These are really hard things for me to share with you because I’m not sure what you will think of me after you read this. But I have discovered there is great freedom in being known for who you truly are – there is freedom in not hiding.



Watch the way you talk.
Let nothing foul or dirty
come out of your mouth.
Say only what helps,
each word a gift.
EPHESIANS 4:29 (THE MESSAGE)



On The Journey With You,
Dave Dravecky

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Anger, Healing, On the Journey Together, Words of Endurance

Go ahead and be angry.
You do well to be angry –
But don’t use your anger as fuel for revenge.
Don’t stay angry.
Don’t go to bed angry.
Don’t give the Devil that kind of foothold in your life.
EPHESIANS 4:26-27 (THE MESSAGE)



Oh how I wish I had paid heed to this Scripture. It would have saved me from so much heartache, despair and deep-rooted depression. Instead of dealing with my anger on a daily basis I have stuffed and denied my anger – burying it deep inside my heart. Instead of expressing my anger I silenced my voice for fear of being rejected. And then I built a wall around my heart to protect it.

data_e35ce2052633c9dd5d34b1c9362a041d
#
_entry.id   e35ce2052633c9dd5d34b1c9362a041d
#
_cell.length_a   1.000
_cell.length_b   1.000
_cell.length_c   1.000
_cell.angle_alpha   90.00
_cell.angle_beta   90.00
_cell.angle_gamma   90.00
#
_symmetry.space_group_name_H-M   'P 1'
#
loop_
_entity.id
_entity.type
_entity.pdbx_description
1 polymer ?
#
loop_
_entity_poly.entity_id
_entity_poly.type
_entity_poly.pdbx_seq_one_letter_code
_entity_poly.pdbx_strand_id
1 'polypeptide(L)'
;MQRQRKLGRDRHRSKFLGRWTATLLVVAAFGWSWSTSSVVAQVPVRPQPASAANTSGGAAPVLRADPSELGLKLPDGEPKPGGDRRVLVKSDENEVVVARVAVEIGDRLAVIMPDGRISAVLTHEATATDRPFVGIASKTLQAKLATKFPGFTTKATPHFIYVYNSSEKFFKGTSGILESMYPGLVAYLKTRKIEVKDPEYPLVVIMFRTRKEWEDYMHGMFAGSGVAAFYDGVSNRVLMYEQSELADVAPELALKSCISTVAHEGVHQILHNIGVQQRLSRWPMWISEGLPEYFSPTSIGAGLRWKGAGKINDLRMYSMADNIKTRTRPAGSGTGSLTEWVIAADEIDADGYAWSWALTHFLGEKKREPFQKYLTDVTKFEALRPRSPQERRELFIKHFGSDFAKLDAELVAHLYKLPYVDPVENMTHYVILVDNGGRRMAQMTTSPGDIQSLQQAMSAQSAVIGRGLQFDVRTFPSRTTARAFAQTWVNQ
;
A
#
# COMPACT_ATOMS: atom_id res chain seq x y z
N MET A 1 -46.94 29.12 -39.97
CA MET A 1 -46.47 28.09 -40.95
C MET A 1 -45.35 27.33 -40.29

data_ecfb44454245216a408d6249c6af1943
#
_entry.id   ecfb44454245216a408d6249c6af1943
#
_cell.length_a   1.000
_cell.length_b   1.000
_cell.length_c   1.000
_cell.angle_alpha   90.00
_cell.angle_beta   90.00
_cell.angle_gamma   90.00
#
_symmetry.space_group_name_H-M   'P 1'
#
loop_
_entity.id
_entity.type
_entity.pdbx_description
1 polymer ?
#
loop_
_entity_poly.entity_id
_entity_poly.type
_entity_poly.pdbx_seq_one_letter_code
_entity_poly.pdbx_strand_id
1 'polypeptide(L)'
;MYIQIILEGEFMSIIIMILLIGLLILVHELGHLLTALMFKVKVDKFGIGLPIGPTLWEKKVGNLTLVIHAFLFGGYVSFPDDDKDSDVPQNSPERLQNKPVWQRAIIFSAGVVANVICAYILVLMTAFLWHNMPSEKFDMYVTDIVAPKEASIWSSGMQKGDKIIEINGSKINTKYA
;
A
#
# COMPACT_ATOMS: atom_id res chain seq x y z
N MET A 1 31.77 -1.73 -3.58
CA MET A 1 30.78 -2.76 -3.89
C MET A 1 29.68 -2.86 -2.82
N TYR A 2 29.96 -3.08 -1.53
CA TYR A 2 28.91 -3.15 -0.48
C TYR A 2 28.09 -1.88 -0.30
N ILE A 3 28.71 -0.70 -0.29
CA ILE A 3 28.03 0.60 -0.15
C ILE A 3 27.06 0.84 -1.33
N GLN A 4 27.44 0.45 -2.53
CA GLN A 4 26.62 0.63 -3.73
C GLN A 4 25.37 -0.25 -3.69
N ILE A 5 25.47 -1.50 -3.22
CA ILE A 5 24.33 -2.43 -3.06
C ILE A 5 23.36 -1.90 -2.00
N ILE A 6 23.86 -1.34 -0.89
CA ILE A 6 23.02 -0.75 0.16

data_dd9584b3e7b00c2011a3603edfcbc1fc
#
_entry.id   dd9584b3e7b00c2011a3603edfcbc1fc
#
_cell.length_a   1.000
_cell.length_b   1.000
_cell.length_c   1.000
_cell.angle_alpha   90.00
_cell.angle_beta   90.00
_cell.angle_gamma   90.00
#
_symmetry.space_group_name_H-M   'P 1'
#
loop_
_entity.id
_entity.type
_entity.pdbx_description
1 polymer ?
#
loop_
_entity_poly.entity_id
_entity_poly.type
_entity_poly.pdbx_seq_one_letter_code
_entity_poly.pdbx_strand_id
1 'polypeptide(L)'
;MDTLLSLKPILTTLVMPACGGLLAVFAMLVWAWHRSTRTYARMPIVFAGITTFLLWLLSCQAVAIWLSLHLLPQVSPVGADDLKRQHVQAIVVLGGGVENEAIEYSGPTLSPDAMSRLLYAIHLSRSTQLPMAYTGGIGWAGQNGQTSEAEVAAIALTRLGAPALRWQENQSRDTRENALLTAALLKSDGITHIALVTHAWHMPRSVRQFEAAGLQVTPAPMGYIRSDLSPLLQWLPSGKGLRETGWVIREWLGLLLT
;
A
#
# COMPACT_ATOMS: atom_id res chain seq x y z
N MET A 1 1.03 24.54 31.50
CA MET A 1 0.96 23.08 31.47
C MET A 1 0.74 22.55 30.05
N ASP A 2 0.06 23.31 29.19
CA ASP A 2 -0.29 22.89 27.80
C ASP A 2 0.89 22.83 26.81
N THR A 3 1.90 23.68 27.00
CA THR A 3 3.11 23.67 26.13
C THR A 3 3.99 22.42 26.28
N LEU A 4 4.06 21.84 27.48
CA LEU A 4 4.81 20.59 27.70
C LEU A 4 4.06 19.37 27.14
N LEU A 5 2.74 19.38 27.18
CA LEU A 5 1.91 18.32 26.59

Anger is a secondary emotion to fear, hurt or frustration. The roots of my anger have been fear and hurt – fear of man and having my heart hurt – hurt by the words and actions of others. Anger is an emotion that is very hard for me to experience. I never am able to communicate the words to respond or express my anger – the only way that I express my anger is through tears.



When I was given the freedom to be me I first had to look deep into my heart to see the wounds that I had experienced and I realized how hurt and angry I have been through the years. But if I wanted to heal I knew I needed to do it … I trusted the Holy Spirit was leading me.



Investigate my life, O God,
find out everything about me;
Cross-examine and test me,
get a clear picture of what I’m about;
See for yourself whether I’ve done anything wrong –
then guide me on the road to eternal life.
PSALM 139:23-24 (THE MESSAGE)



On The Journey With You,
Jan Dravecky

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Anger, Depression, Hope, Pain, Treasures in the Darkness, Words of Endurance

Treasure is not something
I expected to find
in the darkness.
All I wanted was to find a way out!
JAN DRAVECKY



When Dave and I first began to experience the injuries and illness that eventually led to the amputation of his left arm, I thought God would miraculously deliver us. I expected us to emerge in a few months as victorious examples of what God could do for those who followed Him. I never imagined our journey through that dark valley of suffering would last for years.



As the weeks stretched into months and then year, I became consumed by our suffering. I tried harder and harder to get back to our “normal” life but I was powerless to change our situation or to understand what God was doing. As I became weaker and more exhausted from trying to fix everything by my own efforts I became increasingly desperate for relief.